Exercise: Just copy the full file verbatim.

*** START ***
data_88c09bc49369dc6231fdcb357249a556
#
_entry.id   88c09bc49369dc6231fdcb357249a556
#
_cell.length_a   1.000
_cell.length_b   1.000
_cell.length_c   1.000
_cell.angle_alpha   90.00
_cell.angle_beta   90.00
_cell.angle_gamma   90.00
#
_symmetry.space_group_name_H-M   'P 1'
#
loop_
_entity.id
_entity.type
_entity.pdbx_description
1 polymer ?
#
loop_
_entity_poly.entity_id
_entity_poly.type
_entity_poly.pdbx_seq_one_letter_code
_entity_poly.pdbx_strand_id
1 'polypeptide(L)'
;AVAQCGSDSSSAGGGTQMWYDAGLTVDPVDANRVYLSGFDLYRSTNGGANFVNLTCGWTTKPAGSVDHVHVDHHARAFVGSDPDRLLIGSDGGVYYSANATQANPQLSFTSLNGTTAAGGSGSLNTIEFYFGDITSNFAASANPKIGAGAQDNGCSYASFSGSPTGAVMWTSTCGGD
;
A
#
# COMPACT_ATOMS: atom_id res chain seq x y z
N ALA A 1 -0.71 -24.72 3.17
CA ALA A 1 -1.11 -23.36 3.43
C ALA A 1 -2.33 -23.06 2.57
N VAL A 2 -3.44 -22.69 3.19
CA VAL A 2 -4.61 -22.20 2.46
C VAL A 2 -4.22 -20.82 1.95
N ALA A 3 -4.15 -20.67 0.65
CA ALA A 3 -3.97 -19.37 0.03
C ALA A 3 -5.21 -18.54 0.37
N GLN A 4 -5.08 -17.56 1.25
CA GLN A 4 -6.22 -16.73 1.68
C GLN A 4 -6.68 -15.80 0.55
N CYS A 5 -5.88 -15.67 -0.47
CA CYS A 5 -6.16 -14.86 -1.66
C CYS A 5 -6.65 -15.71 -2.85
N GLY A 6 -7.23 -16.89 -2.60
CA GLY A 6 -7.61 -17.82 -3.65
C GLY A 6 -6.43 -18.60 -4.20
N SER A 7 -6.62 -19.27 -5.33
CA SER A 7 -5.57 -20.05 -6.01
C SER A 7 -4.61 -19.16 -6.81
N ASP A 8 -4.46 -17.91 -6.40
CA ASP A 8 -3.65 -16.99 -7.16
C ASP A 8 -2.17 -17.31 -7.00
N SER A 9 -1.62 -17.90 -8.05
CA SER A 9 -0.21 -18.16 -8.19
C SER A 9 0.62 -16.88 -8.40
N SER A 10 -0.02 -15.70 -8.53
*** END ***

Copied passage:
data_88c09bc49369dc6231fdcb357249a556
#
_entry.id   88c09bc49369dc6231fdcb357249a556
#
_cell.length_a   1.000
_cell.length_b   1.000
_cell.length_c   1.000
_cell.angle_alpha   90.00
_cell.angle_beta   90.00
_cell.angle_gamma   90.00
#
_symmetry.space_group_name_H-M   'P 1'
#
loop_
_entity.id
_entity.type
_entity.pdbx_description
1 polymer ?
#
loop_
_entity_poly.entity_id
_entity_poly.type
_entity_poly.pdbx_seq_one_letter_code
_entity_poly.pdbx_strand_id
1 'polypeptide(L)'
;AVAQCGSDSSSAGGGTQMWYDAGLTVDPVDANRVYLSGFDLYRSTNGGANFVNLTCGWTTKPAGSVDHVHVDHHARAFVGSDPDRLLIGSDGGVYYSANATQANPQLSFTSLNGTTAAGGSGSLNTIEFYFGDITSNFAASANPKIGAGAQDNGCSYASFSGSPTGAVMWTSTCGGD
;
A
#
# COMPACT_ATOMS: atom_id res chain seq x y z
N ALA A 1 -0.71 -24.72 3.17
CA ALA A 1 -1.11 -23.36 3.43
C ALA A 1 -2.33 -23.06 2.57
N VAL A 2 -3.44 -22.69 3.19
CA VAL A 2 -4.61 -22.20 2.46
C VAL A 2 -4.22 -20.82 1.95
N ALA A 3 -4.15 -20.67 0.65
CA ALA A 3 -3.97 -19.37 0.03
C ALA A 3 -5.21 -18.54 0.37
N GLN A 4 -5.08 -17.56 1.25
CA GLN A 4 -6.22 -16.73 1.68
C GLN A 4 -6.68 -15.80 0.55
N CYS A 5 -5.88 -15.67 -0.47
CA CYS A 5 -6.16 -14.86 -1.66
C CYS A 5 -6.65 -15.71 -2.85
N GLY A 6 -7.23 -16.89 -2.60
CA GLY A 6 -7.61 -17.82 -3.65
C GLY A 6 -6.43 -18.60 -4.20
N SER A 7 -6.62 -19.27 -5.33
CA SER A 7 -5.57 -20.05 -6.01
C SER A 7 -4.61 -19.16 -6.81
N ASP A 8 -4.46 -17.91 -6.40
CA ASP A 8 -3.65 -16.99 -7.16
C ASP A 8 -2.17 -17.31 -7.00
N SER A 9 -1.62 -17.90 -8.05
CA SER A 9 -0.21 -18.16 -8.19
C SER A 9 0.62 -16.88 -8.40
N SER A 10 -0.02 -15.70 -8.53